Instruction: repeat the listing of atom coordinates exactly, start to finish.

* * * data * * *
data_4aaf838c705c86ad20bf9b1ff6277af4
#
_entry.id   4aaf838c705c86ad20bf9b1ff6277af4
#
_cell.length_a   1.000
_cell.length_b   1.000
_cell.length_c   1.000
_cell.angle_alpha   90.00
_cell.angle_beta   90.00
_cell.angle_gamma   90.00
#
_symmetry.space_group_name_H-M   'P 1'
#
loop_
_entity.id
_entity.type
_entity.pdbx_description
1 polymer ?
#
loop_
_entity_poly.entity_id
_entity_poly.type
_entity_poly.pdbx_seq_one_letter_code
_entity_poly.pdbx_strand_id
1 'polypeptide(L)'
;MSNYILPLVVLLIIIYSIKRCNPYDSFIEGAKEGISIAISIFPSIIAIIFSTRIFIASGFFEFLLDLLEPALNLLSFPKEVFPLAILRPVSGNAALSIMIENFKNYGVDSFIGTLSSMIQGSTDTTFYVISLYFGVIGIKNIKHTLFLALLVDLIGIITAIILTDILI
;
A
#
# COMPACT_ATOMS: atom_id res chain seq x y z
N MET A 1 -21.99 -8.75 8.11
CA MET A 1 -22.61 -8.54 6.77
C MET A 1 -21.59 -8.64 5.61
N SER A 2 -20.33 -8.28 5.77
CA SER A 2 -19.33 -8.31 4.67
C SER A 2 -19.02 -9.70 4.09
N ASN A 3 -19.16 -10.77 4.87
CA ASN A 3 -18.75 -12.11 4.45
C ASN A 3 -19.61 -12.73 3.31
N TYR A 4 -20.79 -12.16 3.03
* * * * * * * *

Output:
data_4aaf838c705c86ad20bf9b1ff6277af4
#
_entry.id   4aaf838c705c86ad20bf9b1ff6277af4
#
_cell.length_a   1.000
_cell.length_b   1.000
_cell.length_c   1.000
_cell.angle_alpha   90.00
_cell.angle_beta   90.00
_cell.angle_gamma   90.00
#
_symmetry.space_group_name_H-M   'P 1'
#
loop_
_entity.id
_entity.type
_entity.pdbx_description
1 polymer ?
#
loop_
_entity_poly.entity_id
_entity_poly.type
_entity_poly.pdbx_seq_one_letter_code
_entity_poly.pdbx_strand_id
1 'polypeptide(L)'
;MSNYILPLVVLLIIIYSIKRCNPYDSFIEGAKEGISIAISIFPSIIAIIFSTRIFIASGFFEFLLDLLEPALNLLSFPKEVFPLAILRPVSGNAALSIMIENFKNYGVDSFIGTLSSMIQGSTDTTFYVISLYFGVIGIKNIKHTLFLALLVDLIGIITAIILTDILI
;
A
#
# COMPACT_ATOMS: atom_id res chain seq x y z
N MET A 1 -21.99 -8.75 8.11
CA MET A 1 -22.61 -8.54 6.77
C MET A 1 -21.59 -8.64 5.61
N SER A 2 -20.33 -8.28 5.77
CA SER A 2 -19.33 -8.31 4.67
C SER A 2 -19.02 -9.70 4.09
N ASN A 3 -19.16 -10.77 4.87
CA ASN A 3 -18.75 -12.11 4.45
C ASN A 3 -19.61 -12.73 3.31
N TYR A 4 -20.79 -12.16 3.03